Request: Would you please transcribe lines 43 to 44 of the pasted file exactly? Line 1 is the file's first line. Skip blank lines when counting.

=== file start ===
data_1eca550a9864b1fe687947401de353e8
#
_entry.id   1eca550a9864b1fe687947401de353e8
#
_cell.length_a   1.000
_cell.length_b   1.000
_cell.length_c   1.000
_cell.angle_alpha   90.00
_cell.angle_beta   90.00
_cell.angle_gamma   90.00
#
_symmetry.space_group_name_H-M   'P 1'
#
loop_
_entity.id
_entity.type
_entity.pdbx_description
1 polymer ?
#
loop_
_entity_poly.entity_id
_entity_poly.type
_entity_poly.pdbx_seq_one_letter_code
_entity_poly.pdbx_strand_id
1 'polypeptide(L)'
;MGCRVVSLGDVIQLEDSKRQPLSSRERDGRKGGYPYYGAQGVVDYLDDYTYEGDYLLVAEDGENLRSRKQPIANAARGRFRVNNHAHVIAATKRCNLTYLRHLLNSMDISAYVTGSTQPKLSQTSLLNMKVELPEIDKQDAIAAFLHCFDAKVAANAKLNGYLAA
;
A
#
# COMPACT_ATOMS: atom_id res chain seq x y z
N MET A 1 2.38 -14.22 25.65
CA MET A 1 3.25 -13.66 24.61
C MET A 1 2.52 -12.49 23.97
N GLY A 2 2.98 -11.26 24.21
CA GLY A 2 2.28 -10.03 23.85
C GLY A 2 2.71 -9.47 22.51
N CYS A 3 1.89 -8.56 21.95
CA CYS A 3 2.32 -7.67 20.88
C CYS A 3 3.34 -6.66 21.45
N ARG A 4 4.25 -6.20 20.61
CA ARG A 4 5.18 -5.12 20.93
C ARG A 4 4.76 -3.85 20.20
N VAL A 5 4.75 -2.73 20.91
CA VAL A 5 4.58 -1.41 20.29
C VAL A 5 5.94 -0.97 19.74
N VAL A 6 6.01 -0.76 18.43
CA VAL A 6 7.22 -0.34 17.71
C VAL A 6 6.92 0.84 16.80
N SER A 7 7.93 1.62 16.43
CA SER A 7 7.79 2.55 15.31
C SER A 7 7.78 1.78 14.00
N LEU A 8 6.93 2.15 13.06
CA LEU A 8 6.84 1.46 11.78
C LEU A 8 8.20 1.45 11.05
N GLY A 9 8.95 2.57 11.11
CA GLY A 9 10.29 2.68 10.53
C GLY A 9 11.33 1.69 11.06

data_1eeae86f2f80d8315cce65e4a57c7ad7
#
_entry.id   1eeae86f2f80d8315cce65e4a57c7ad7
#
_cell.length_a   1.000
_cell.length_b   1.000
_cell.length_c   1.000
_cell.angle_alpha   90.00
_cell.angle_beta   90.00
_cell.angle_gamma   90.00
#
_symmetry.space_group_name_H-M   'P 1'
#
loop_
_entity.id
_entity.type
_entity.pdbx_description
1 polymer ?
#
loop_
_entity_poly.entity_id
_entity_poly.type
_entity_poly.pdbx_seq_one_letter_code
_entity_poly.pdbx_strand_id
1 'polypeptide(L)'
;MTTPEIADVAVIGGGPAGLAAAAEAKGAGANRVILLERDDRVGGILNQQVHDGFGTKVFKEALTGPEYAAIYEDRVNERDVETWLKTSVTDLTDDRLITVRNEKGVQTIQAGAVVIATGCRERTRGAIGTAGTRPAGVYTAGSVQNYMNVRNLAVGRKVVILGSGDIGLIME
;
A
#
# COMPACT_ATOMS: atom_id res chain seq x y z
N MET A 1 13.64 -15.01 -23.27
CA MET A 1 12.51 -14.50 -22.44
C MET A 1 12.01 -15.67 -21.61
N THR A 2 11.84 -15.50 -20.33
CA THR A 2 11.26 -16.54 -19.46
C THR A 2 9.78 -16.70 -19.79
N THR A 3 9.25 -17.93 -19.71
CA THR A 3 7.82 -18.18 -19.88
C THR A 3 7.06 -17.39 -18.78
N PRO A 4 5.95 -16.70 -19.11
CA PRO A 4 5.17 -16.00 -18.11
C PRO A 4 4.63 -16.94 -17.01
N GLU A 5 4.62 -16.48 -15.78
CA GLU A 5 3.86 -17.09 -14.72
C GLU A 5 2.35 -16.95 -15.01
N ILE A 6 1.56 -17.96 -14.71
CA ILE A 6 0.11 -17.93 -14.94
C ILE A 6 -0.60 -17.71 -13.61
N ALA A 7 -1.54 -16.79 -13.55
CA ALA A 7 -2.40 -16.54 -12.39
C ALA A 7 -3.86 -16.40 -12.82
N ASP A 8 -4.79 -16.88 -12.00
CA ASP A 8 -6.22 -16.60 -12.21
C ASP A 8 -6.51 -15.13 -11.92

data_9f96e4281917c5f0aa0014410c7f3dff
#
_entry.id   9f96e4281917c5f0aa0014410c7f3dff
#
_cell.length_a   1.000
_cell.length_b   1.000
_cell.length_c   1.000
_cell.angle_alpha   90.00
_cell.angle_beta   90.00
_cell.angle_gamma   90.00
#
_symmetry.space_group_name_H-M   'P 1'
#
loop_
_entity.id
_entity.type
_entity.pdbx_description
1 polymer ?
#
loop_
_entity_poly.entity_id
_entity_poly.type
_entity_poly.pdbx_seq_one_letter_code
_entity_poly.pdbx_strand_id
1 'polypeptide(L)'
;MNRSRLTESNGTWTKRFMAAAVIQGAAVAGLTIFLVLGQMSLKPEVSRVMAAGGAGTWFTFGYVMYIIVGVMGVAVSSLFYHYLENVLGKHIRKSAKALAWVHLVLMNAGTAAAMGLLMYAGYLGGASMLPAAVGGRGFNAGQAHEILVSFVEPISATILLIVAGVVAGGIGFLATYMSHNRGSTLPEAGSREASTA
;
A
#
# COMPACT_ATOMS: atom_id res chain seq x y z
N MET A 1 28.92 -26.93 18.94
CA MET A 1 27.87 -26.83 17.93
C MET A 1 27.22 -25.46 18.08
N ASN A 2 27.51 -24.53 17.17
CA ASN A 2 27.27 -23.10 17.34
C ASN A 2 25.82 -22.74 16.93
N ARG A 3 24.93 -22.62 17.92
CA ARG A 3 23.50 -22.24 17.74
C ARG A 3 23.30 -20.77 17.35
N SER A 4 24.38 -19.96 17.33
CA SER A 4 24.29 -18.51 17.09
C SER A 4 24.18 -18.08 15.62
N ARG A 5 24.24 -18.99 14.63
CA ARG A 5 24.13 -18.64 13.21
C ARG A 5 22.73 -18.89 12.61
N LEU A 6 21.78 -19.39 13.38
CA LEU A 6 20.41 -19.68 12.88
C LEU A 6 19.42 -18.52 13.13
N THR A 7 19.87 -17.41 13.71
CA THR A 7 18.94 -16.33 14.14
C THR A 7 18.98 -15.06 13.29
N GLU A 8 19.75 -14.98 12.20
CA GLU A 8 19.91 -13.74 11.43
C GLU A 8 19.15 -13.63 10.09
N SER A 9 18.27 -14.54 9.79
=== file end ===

N VAL A 5 4.75 -2.73 20.91
CA VAL A 5 4.58 -1.41 20.29